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View Diary: How did Jason Richwine Get a PhD from Harvard? (332 comments)

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  •  Harvard's beginning to (15+ / 0-)

    expose itself as the joke it is. It's like fall/winter/spring camp for rich kids. A years long cotillion of craptastic gladhanding and forging "networks". Education and ethics are gone.

    •  Betwen this and the Reinhart-Rogoff fiasco (15+ / 0-)

      I'd say you're right.  But I was always suspect of Hahvud ever since I worked in the NYC investment banks.  The kids they brought in there just weren't that bright.

      "And once again, the forces of niceness and goodness have triumphed over the forces of evil and rottenness." --Maxwell Smart

      by emobile on Wed May 08, 2013 at 03:17:12 PM PDT

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    •  It's been a joke for years. (14+ / 0-)

      When I was doing my Ph.D, another student in my field was at Harvard, and I decided to go visit her. She told me that her thesis supervisor had fifty-three other grad students, and no one on her committee ever seemed to read anything she wrote. They just said, "Fine, fine, when's the next chapter coming?" I looked through one of her drafts and remarked that it had a lot of notes on it, to which she replied, "Those.Are.All.MY.Notes."

      Still, it wasn't quite as bad as another American university, which shall remain nameless, where a dissertation was passed that had the phrase "the shift from Classical Confucianism" four times on a single page, the last three times missing the "f" in "shift."

      Oh, the Harvard lady got a job easily. That's why you go to Harvard.

      "They smash your face in, and say you were always ugly." (Solzhenitsyn)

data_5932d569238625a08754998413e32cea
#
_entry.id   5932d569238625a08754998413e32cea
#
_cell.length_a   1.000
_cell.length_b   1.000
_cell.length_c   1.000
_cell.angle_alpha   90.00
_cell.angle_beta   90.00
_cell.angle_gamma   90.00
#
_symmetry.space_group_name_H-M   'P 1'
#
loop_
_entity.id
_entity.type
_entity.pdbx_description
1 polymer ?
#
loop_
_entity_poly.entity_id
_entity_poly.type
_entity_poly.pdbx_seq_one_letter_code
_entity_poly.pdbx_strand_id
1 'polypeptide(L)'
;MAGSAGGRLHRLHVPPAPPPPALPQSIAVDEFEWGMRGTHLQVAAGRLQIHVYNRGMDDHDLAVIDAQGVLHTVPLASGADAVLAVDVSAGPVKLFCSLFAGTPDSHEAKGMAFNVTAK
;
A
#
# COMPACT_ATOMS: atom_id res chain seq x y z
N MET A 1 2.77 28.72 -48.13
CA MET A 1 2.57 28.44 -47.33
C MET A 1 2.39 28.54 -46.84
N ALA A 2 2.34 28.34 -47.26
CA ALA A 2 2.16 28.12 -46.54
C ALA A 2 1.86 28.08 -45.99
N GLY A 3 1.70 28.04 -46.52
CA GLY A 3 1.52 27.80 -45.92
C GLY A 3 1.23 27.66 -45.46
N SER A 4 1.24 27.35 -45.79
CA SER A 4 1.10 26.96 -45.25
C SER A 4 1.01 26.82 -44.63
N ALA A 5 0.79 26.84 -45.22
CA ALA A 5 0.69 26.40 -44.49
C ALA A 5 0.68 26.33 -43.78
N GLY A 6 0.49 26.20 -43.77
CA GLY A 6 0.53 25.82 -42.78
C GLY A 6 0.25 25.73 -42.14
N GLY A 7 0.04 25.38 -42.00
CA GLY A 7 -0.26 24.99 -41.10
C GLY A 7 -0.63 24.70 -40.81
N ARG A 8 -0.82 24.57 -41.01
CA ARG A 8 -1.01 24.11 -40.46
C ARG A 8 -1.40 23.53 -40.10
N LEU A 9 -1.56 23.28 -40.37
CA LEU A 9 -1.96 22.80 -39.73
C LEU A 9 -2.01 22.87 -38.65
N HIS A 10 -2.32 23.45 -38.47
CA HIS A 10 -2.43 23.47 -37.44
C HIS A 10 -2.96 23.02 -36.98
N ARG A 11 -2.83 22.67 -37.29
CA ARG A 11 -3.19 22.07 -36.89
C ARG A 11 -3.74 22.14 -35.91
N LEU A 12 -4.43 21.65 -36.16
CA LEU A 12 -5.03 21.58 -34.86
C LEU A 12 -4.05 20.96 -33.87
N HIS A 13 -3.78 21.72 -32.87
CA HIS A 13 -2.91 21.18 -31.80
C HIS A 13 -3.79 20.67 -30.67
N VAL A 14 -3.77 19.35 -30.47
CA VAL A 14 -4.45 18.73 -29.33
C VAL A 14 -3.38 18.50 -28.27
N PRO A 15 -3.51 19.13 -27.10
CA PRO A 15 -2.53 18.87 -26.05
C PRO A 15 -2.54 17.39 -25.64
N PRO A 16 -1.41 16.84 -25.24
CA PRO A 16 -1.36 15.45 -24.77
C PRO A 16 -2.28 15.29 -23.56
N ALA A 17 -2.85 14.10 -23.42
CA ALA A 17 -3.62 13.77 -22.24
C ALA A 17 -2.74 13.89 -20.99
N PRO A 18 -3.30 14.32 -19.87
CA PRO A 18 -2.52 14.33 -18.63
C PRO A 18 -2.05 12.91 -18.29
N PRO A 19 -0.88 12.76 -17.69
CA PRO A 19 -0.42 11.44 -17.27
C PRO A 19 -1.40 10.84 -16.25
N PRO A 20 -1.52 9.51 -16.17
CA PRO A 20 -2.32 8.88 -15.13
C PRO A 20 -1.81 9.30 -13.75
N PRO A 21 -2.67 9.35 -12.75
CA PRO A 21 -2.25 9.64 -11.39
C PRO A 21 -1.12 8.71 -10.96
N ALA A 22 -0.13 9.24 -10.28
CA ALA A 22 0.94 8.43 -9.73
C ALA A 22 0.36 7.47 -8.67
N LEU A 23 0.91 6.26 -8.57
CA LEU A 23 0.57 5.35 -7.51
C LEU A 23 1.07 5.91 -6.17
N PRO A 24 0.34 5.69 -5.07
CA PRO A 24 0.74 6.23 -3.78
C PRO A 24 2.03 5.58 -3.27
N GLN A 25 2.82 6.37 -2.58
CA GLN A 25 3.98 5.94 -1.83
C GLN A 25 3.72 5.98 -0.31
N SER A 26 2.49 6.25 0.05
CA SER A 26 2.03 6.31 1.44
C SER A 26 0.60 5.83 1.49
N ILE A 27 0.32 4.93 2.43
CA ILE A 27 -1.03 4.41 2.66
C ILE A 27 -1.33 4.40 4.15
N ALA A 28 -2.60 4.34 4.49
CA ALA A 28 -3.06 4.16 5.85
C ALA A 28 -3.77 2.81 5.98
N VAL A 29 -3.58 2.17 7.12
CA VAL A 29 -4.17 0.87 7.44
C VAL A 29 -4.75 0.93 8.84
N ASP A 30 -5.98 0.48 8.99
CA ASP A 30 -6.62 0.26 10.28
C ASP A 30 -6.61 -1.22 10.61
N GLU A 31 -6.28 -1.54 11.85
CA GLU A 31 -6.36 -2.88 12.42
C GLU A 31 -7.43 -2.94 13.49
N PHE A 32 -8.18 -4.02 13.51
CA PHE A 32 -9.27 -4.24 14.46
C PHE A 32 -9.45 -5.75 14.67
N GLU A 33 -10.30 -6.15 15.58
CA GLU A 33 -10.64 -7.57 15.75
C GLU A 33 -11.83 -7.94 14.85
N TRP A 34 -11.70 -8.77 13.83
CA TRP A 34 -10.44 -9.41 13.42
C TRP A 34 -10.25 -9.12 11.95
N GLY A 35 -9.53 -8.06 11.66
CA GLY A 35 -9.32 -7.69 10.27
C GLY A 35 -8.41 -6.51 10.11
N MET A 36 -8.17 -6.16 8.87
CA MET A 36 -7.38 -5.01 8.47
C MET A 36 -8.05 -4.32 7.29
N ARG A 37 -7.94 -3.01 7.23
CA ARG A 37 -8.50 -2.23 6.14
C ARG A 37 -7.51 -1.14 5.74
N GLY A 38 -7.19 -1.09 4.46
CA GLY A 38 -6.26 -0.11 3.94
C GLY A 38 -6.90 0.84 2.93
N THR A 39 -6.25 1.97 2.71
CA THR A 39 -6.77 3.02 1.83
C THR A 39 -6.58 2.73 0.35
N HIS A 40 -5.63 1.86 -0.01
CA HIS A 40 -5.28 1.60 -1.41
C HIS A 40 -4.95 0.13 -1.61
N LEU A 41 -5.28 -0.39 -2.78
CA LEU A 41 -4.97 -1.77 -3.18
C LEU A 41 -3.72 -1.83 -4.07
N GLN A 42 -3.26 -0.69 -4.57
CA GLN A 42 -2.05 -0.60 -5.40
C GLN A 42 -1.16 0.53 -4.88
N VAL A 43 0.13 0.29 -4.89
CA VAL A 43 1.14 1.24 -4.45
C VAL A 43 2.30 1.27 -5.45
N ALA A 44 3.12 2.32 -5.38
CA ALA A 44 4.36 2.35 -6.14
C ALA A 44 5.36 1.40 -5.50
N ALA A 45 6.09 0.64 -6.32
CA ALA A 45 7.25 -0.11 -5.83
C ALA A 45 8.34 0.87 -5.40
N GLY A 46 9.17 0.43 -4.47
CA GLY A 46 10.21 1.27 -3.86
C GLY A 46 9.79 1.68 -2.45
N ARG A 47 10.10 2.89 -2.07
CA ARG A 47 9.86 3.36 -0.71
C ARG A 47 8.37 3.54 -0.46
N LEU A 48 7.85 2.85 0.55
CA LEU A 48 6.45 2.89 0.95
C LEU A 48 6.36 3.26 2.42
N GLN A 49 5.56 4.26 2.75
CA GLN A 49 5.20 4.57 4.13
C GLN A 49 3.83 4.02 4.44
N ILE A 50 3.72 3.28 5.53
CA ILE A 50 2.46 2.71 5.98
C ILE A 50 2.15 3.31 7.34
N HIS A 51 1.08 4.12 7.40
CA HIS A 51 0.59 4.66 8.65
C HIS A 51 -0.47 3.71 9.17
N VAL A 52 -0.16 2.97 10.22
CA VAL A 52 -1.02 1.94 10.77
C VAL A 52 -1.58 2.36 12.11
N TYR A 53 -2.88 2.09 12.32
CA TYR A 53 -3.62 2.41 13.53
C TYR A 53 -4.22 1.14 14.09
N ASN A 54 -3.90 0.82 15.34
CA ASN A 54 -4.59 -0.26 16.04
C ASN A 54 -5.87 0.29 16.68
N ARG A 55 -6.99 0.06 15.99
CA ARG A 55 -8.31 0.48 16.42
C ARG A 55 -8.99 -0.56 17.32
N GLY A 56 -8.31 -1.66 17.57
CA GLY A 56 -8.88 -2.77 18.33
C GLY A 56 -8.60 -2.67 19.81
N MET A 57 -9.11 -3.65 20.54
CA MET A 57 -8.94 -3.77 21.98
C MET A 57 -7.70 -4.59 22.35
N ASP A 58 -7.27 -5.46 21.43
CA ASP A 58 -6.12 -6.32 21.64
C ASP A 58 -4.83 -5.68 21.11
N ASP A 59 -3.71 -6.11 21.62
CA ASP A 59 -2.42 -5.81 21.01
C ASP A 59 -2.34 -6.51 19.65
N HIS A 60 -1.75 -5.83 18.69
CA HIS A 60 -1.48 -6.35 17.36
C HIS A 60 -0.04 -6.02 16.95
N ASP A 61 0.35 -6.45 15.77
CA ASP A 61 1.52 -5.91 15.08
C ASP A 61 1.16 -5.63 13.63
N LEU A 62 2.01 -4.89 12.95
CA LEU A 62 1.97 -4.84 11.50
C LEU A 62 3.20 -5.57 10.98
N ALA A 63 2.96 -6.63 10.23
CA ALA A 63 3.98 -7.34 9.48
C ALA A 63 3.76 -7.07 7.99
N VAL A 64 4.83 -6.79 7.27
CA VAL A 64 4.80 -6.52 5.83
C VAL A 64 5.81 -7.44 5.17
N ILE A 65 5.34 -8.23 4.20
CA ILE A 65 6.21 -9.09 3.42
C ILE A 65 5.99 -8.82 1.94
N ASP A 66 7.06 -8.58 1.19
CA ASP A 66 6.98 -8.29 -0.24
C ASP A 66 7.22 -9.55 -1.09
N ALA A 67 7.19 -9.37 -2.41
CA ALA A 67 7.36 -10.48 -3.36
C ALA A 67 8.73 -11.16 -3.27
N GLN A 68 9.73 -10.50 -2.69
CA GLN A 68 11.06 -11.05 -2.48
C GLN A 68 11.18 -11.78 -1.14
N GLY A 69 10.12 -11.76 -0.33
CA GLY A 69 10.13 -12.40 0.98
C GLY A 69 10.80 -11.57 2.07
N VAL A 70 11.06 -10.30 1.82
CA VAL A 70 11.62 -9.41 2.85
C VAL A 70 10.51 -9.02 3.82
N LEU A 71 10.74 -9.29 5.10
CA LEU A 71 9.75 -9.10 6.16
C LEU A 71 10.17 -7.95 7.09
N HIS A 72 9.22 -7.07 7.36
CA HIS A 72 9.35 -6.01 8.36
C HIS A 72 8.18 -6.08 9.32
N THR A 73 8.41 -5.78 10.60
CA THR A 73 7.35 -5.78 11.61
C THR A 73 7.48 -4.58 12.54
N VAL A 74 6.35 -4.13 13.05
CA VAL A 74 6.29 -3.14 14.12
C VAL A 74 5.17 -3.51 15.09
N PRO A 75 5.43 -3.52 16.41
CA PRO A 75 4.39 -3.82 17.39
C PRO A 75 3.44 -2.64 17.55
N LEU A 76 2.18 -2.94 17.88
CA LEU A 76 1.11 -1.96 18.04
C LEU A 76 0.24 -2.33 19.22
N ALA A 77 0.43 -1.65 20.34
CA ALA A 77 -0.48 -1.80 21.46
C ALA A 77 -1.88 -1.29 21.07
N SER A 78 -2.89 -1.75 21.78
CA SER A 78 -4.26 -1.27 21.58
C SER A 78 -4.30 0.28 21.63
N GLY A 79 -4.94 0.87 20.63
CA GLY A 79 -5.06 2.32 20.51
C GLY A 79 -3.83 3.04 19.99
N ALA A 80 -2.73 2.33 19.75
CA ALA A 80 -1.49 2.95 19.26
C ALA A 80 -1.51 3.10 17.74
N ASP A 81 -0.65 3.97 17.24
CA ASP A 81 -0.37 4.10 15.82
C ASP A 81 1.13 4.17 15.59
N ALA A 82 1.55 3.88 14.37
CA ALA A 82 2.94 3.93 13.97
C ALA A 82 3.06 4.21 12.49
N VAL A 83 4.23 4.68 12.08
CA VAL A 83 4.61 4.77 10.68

by sagesource on Wed May 08, 2013 at 04:36:27 PM PDT

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    •  I think you're totally wrong (6+ / 0-)

      I would assert that Harvard is probably less a school of rich kids in 2013 than it has ever been in the past, for a number of factors.

      One is need-blind admissions: Harvard is one of only a few schools with the resources to accept students who cannot pay for their education.  Very few schools do NOT consider a family's ability to pay in admissions decisions.  Harvard is one, and it's also the most common first choice of the best high school students.

      Another is coeducation, which (duh) doubles the number of qualified applicants.

      A third is an admissions process that affirmatively seeks to build a diverse student body.  Schools like Harvard could accept only students with near-perfect SAT scores if they wanted, but they instead look for well-rounded students.

      Contrast the Harvard of today with its version in the 1950's, when like all of the Ivies it limited the number of Jewish students it admitted.  It's a terrible history, and not one unique to Harvard.  The Ivies used to argue, basically, that the well-rounded gentleman scholar was an upper middle-class Protestant, and that "your typical New York Jew" was an unseemly, striving upstart.  The admission of students like George W. Bush into Harvard (or Yale) was justified thusly: Someone has to be in the bottom quartile of our graduating class.  Why not have it be students from the bottom quartile of prep schools like Phillips Exeter?  They're already used to poor grades and will take them in stride, whereas the valedictorian of a weak public school would be psychologically devastated to find himself in the bottom of his college class.

      There's a great story about Teddy Roosevelt writing home to his mother and bragging about his grades as a Harvard undergraduate.  He wrote, "I am third in my class.  There are two gentlemen above me, and two others."

      A 47% return on investment--that's pretty doggoned good!

      by deminva on Wed May 08, 2013 at 08:15:54 PM PDT

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